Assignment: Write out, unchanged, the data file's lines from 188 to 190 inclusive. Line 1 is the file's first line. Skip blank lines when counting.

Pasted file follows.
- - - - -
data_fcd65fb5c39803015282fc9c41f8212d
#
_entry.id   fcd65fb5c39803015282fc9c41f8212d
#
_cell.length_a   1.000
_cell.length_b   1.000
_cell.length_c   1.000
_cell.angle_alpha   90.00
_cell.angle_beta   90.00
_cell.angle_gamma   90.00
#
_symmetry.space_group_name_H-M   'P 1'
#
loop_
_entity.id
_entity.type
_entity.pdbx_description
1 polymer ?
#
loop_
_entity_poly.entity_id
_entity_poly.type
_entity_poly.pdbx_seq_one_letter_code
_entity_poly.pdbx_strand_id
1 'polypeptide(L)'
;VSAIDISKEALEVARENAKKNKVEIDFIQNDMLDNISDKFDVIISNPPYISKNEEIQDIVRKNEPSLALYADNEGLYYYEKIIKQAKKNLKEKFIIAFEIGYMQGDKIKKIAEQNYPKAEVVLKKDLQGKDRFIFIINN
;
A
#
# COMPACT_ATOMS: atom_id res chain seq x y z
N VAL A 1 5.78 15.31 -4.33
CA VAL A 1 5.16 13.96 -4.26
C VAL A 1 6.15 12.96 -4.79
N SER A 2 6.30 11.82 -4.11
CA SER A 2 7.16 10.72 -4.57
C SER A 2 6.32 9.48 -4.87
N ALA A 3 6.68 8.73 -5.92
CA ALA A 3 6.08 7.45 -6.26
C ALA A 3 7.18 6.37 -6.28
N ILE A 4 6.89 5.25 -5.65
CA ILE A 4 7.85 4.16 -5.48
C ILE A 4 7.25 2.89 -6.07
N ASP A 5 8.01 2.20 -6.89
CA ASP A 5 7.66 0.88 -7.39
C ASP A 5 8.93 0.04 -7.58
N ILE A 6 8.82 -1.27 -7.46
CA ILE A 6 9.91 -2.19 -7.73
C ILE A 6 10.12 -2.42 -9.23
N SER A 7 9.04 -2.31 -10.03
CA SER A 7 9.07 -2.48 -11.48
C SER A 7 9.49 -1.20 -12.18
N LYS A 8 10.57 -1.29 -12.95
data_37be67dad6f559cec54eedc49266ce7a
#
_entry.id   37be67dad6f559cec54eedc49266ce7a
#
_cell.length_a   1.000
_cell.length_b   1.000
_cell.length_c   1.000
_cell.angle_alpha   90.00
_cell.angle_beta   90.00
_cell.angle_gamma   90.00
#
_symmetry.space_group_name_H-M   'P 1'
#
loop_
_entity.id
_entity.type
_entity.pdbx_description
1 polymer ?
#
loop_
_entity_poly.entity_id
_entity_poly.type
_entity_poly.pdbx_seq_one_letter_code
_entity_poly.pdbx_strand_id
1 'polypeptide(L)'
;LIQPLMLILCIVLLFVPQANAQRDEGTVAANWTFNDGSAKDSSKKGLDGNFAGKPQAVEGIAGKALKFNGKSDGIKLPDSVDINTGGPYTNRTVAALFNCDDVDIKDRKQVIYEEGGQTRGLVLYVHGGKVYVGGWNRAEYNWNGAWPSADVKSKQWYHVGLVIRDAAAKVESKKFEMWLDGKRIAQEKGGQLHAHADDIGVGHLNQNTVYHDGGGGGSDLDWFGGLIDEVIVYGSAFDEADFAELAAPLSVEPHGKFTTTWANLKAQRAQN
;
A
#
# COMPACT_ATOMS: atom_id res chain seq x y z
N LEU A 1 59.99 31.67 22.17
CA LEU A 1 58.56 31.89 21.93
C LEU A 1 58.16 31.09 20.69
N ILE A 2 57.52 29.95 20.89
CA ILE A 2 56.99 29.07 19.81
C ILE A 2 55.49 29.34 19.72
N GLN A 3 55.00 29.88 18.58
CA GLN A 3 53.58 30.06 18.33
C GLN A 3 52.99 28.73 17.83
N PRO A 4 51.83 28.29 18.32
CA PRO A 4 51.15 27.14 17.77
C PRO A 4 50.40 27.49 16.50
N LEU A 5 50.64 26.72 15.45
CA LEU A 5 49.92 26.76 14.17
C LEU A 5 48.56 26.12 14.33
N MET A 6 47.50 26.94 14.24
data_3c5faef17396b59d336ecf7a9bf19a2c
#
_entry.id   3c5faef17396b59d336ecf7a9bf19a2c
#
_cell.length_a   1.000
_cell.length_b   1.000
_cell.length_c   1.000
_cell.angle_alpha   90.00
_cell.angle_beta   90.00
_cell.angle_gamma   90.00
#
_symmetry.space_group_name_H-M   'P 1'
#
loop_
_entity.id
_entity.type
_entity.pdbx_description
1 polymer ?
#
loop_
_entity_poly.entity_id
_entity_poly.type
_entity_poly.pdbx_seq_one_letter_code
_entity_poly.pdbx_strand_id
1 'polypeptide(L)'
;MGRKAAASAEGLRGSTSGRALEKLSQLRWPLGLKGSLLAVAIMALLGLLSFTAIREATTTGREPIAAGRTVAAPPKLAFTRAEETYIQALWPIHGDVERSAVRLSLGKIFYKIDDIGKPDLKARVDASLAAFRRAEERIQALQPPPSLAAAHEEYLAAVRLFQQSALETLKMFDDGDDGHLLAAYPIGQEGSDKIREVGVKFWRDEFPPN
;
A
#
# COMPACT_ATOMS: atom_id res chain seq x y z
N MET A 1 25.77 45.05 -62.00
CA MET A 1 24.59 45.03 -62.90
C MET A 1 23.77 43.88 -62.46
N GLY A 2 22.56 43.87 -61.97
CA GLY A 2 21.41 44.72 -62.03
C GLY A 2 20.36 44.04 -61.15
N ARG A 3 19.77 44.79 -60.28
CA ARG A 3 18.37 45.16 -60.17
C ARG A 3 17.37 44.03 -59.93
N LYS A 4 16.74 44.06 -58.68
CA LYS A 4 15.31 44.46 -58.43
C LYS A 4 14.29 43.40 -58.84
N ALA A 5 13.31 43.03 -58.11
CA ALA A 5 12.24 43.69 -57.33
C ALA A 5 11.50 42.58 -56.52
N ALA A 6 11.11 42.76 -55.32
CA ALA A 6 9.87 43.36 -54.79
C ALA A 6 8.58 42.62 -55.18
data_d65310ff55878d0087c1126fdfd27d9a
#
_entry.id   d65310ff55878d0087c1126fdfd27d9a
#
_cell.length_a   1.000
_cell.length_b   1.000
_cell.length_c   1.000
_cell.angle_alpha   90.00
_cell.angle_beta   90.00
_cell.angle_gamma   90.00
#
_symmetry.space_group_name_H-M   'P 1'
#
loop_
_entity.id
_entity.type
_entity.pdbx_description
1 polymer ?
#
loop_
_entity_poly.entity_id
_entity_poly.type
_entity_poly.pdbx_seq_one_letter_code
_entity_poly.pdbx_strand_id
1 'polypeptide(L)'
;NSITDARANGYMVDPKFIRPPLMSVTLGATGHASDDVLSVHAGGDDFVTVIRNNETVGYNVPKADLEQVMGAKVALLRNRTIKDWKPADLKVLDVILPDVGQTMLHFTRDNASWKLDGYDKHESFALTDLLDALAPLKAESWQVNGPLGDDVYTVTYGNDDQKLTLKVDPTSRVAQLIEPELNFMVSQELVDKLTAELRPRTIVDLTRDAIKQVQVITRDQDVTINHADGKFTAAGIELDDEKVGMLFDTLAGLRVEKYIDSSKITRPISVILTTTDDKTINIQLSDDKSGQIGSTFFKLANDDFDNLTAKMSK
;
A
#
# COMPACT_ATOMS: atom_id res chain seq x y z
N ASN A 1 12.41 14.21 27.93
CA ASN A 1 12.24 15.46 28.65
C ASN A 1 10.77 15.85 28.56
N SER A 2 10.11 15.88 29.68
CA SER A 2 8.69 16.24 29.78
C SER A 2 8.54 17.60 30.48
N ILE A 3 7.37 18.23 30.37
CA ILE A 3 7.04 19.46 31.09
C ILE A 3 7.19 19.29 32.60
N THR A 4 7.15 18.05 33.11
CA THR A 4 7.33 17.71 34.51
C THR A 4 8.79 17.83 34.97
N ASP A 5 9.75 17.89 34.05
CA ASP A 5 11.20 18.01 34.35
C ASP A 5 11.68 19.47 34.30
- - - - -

C THR A 4 8.79 17.83 34.97
N ASP A 5 9.75 17.89 34.05
CA ASP A 5 11.20 18.01 34.35